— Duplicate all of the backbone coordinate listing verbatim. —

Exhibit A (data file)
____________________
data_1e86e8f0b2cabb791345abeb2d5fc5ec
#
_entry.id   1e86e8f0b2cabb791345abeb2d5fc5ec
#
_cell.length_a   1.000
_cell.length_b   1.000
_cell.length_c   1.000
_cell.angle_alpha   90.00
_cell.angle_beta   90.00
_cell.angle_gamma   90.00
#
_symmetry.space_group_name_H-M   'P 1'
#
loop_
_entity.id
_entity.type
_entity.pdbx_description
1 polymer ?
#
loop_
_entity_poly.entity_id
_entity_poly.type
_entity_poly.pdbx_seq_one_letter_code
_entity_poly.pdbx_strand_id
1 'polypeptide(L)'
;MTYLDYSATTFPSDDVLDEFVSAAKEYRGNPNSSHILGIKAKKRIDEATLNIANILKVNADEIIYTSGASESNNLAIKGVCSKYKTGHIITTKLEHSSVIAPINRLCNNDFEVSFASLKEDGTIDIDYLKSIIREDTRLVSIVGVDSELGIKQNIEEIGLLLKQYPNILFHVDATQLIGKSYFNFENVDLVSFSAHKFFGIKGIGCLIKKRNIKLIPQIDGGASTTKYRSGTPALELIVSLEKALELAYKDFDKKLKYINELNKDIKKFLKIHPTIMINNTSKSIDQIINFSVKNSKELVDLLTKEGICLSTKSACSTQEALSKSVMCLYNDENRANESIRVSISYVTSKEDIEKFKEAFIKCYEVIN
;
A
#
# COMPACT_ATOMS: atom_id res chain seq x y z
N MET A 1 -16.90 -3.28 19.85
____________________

data_1e86e8f0b2cabb791345abeb2d5fc5ec
#
_entry.id   1e86e8f0b2cabb791345abeb2d5fc5ec
#
_cell.length_a   1.000
_cell.length_b   1.000
_cell.length_c   1.000
_cell.angle_alpha   90.00
_cell.angle_beta   90.00
_cell.angle_gamma   90.00
#
_symmetry.space_group_name_H-M   'P 1'
#
loop_
_entity.id
_entity.type
_entity.pdbx_description
1 polymer ?
#
loop_
_entity_poly.entity_id
_entity_poly.type
_entity_poly.pdbx_seq_one_letter_code
_entity_poly.pdbx_strand_id
1 'polypeptide(L)'
;MTYLDYSATTFPSDDVLDEFVSAAKEYRGNPNSSHILGIKAKKRIDEATLNIANILKVNADEIIYTSGASESNNLAIKGVCSKYKTGHIITTKLEHSSVIAPINRLCNNDFEVSFASLKEDGTIDIDYLKSIIREDTRLVSIVGVDSELGIKQNIEEIGLLLKQYPNILFHVDATQLIGKSYFNFENVDLVSFSAHKFFGIKGIGCLIKKRNIKLIPQIDGGASTTKYRSGTPALELIVSLEKALELAYKDFDKKLKYINELNKDIKKFLKIHPTIMINNTSKSIDQIINFSVKNSKELVDLLTKEGICLSTKSACSTQEALSKSVMCLYNDENRANESIRVSISYVTSKEDIEKFKEAFIKCYEVIN
;
A
#
# COMPACT_ATOMS: atom_id res chain seq x y z
N MET A 1 -16.90 -3.28 19.85